Satterfield said, like any parent, he's taught his children to be aware of their surroundings, trust their gut, to look both ways when they're crossing the street and to avoid strangers — but there's not much he can do as a parent when it comes to school shootings.

"There's all these simple lessons that translate to, unfortunately, school shootings," Satterfield said. "The only thing we can do as parents is to try to educate our children about these situations, as much as it sucks to have to talk to little kids about these realities."

Going forward, Robertson said the district hopes to get more armed security into schools by working with police departments from different municipalities in Hamilton County.

"I've already reached out to several of those municipalities, started having conversations about what they can do to help us secure schools within their municipalities," Robertson said.

But protecting schools is a community effort, he said.

"This is not just a Hamilton County Schools issue. It's not just a Hamilton County Sheriff's Office issue. This is a community issue," Robertson said. "There are a continuum of strategies that we've got to have in place to fully protect kids all the way from parents monitoring kids' social media to people reporting things when they hear something to having cooperation from law enforcement to do home visits when we do hear of something that is concerning."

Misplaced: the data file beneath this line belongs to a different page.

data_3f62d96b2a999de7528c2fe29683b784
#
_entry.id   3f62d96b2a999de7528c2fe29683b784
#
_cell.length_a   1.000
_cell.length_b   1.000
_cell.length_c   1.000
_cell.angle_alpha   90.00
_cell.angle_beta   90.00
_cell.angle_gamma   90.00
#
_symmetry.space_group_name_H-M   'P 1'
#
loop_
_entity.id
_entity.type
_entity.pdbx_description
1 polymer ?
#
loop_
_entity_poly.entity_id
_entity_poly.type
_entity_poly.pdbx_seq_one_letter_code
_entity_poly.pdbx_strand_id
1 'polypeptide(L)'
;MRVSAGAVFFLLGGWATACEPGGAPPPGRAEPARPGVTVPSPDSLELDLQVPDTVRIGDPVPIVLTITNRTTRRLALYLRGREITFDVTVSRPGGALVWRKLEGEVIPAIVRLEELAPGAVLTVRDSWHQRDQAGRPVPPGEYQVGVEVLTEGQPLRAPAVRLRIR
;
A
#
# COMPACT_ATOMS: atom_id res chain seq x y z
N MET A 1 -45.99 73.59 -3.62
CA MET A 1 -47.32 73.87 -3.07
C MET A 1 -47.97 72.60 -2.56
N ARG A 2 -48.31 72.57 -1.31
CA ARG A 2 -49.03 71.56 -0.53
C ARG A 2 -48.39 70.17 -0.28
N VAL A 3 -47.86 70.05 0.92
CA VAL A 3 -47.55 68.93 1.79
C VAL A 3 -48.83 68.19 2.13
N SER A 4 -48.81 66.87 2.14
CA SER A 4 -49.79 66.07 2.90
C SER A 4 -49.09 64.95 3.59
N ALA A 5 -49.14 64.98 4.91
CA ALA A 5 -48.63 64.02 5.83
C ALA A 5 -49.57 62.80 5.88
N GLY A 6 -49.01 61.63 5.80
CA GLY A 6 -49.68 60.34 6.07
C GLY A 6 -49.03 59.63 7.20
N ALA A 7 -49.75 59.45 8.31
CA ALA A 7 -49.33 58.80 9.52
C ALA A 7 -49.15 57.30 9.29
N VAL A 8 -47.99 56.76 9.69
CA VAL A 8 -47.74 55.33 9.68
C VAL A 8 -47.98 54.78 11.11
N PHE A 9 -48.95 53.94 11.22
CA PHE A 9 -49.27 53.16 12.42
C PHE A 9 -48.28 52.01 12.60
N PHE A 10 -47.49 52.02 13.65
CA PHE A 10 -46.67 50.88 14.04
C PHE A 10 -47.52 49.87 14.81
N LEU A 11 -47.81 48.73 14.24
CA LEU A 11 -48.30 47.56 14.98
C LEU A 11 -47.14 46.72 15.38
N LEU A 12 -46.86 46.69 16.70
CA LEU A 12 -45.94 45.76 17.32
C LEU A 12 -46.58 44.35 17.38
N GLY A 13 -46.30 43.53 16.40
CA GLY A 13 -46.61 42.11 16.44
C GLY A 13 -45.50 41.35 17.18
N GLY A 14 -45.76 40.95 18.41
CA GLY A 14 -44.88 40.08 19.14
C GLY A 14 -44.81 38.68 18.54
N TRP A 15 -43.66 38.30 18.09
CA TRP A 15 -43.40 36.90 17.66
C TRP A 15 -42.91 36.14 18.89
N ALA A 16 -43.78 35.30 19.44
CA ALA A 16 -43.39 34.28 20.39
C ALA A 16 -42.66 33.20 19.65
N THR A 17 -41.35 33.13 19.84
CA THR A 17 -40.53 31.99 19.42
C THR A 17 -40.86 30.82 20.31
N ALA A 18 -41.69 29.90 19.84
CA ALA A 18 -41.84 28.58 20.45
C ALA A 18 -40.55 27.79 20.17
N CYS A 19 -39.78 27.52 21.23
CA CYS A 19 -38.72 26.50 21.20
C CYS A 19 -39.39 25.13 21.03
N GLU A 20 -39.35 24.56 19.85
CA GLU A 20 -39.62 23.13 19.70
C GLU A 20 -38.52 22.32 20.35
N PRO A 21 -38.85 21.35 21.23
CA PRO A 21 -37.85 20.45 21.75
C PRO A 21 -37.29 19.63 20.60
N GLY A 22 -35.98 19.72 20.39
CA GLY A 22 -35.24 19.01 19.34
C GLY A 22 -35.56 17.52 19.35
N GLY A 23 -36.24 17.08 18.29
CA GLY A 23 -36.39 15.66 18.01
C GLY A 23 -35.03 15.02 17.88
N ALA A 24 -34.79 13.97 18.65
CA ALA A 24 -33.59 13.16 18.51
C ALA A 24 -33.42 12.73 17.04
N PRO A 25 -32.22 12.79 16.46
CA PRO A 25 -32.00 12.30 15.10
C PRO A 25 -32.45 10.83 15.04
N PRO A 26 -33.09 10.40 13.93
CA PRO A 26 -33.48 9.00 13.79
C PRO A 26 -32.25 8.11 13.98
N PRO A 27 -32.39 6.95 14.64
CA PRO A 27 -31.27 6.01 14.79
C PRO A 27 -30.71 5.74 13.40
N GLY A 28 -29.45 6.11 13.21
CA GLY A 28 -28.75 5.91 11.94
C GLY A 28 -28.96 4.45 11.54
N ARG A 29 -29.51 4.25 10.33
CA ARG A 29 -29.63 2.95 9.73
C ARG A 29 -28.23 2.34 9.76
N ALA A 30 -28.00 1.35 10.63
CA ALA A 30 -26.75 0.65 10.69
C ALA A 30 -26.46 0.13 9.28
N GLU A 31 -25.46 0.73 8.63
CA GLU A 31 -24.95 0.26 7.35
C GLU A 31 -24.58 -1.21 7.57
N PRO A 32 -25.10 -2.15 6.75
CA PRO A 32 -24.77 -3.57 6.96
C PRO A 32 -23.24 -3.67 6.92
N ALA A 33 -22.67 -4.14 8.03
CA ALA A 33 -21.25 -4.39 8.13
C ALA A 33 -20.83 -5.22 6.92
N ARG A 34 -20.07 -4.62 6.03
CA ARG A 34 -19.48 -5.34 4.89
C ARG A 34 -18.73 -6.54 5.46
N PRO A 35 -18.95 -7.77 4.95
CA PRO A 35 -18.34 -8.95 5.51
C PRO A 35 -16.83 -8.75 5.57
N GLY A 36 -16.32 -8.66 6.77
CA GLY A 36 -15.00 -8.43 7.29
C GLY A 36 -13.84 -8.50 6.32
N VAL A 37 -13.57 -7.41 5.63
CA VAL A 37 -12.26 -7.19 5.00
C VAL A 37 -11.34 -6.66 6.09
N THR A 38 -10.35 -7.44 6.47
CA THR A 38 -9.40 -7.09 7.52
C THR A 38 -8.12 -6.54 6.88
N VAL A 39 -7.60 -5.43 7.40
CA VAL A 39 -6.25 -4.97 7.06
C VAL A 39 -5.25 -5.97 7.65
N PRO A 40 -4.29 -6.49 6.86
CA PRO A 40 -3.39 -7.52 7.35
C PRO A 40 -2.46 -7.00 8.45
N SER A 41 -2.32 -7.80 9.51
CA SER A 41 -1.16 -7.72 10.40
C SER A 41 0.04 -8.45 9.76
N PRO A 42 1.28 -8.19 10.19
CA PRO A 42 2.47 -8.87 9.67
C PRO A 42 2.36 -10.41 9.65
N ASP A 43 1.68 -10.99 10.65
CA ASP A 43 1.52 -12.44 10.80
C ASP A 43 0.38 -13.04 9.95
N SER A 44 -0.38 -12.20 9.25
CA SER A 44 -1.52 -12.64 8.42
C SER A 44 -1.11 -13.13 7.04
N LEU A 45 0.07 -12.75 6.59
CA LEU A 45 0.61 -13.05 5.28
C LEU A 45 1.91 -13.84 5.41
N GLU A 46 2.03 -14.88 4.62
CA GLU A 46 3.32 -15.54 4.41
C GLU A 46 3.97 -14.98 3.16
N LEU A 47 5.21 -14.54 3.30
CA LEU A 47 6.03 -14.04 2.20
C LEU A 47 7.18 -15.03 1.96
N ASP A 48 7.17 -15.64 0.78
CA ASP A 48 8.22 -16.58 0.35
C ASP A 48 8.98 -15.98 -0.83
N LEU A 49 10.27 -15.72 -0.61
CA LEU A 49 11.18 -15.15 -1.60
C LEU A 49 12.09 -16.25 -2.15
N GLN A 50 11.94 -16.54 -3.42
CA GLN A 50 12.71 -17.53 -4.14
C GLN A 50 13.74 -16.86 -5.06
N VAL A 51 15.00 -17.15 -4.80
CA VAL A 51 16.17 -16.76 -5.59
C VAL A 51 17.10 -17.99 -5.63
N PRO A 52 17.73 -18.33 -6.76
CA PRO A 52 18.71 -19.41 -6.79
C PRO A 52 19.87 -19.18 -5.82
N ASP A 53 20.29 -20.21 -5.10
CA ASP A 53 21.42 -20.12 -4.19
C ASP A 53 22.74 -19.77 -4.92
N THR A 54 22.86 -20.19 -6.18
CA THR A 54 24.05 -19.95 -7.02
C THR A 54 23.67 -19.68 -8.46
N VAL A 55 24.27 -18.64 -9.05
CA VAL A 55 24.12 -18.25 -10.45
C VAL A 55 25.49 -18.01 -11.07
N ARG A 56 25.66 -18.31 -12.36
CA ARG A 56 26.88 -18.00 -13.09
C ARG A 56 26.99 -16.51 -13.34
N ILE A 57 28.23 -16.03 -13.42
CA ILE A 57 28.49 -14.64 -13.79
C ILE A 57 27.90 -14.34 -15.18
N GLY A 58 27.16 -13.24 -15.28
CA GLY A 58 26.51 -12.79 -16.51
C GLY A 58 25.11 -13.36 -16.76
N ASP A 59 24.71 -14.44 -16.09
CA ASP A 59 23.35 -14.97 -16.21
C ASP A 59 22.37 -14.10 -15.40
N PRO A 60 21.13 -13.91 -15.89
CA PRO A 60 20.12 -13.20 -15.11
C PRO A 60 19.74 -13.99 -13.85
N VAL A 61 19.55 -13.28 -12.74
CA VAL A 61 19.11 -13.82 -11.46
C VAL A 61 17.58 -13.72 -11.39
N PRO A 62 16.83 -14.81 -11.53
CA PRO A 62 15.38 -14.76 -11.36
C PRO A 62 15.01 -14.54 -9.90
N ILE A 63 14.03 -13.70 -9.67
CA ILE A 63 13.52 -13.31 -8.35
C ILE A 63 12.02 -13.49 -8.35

As a parent, Robertson said he's frustrated when school shootings occur.

"Schools are a reflection of our community, and they're a reflection of our society," he said. "I have a daughter who goes to school every day in our school system. So, I'm frustrated, as well, that we continue to have incidents like this happening. And it's difficult to have traction on these conversations. There are some common-sense gun legislation policies that should be considered that, for whatever reason, have a hard time getting discussed in any movement. And as a parent, that's really frustrating to me."

Contact Carmen Nesbitt at cnesbitt@timesfreepress.com or 423-757-6327. Follow her on Twitter @carmen_nesbitt.